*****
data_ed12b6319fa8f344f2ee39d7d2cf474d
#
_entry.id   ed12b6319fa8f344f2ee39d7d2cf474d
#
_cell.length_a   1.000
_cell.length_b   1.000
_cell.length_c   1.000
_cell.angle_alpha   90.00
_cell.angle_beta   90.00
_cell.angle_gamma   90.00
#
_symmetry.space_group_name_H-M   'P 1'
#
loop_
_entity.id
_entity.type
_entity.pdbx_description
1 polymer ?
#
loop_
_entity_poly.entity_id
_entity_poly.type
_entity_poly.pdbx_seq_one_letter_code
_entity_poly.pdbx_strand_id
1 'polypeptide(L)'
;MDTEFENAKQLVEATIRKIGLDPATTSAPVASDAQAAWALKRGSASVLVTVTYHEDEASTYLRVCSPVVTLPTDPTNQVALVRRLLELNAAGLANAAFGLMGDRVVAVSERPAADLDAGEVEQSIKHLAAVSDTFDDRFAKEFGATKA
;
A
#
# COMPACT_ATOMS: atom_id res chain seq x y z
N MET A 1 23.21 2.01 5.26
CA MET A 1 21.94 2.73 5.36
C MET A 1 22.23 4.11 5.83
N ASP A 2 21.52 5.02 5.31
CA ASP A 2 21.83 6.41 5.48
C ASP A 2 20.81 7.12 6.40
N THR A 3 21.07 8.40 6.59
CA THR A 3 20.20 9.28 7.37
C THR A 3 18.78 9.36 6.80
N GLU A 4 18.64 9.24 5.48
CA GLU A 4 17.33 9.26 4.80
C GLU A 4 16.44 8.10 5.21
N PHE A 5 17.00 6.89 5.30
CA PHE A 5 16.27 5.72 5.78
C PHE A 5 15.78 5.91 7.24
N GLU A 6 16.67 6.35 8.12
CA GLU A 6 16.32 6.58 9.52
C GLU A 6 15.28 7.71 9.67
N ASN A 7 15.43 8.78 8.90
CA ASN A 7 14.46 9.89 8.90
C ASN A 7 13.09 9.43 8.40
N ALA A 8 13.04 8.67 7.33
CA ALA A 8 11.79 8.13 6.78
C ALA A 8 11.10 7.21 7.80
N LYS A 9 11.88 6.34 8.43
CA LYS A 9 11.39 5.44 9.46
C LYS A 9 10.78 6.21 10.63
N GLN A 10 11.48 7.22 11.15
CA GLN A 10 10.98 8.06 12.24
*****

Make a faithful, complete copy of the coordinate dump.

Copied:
data_ed12b6319fa8f344f2ee39d7d2cf474d
#
_entry.id   ed12b6319fa8f344f2ee39d7d2cf474d
#
_cell.length_a   1.000
_cell.length_b   1.000
_cell.length_c   1.000
_cell.angle_alpha   90.00
_cell.angle_beta   90.00
_cell.angle_gamma   90.00
#
_symmetry.space_group_name_H-M   'P 1'
#
loop_
_entity.id
_entity.type
_entity.pdbx_description
1 polymer ?
#
loop_
_entity_poly.entity_id
_entity_poly.type
_entity_poly.pdbx_seq_one_letter_code
_entity_poly.pdbx_strand_id
1 'polypeptide(L)'
;MDTEFENAKQLVEATIRKIGLDPATTSAPVASDAQAAWALKRGSASVLVTVTYHEDEASTYLRVCSPVVTLPTDPTNQVALVRRLLELNAAGLANAAFGLMGDRVVAVSERPAADLDAGEVEQSIKHLAAVSDTFDDRFAKEFGATKA
;
A
#
# COMPACT_ATOMS: atom_id res chain seq x y z
N MET A 1 23.21 2.01 5.26
CA MET A 1 21.94 2.73 5.36
C MET A 1 22.23 4.11 5.83
N ASP A 2 21.52 5.02 5.31
CA ASP A 2 21.83 6.41 5.48
C ASP A 2 20.81 7.12 6.40
N THR A 3 21.07 8.40 6.59
CA THR A 3 20.20 9.28 7.37
C THR A 3 18.78 9.36 6.80
N GLU A 4 18.64 9.24 5.48
CA GLU A 4 17.33 9.26 4.80
C GLU A 4 16.44 8.10 5.21
N PHE A 5 17.00 6.89 5.30
CA PHE A 5 16.27 5.72 5.78
C PHE A 5 15.78 5.91 7.24
N GLU A 6 16.67 6.35 8.12
CA GLU A 6 16.32 6.58 9.52
C GLU A 6 15.28 7.71 9.67
N ASN A 7 15.43 8.78 8.90
CA ASN A 7 14.46 9.89 8.90
C ASN A 7 13.09 9.43 8.40
N ALA A 8 13.04 8.67 7.33
CA ALA A 8 11.79 8.13 6.78
C ALA A 8 11.10 7.21 7.80
N LYS A 9 11.88 6.34 8.43
CA LYS A 9 11.39 5.44 9.46
C LYS A 9 10.78 6.21 10.63
N GLN A 10 11.48 7.22 11.15
CA GLN A 10 10.98 8.06 12.24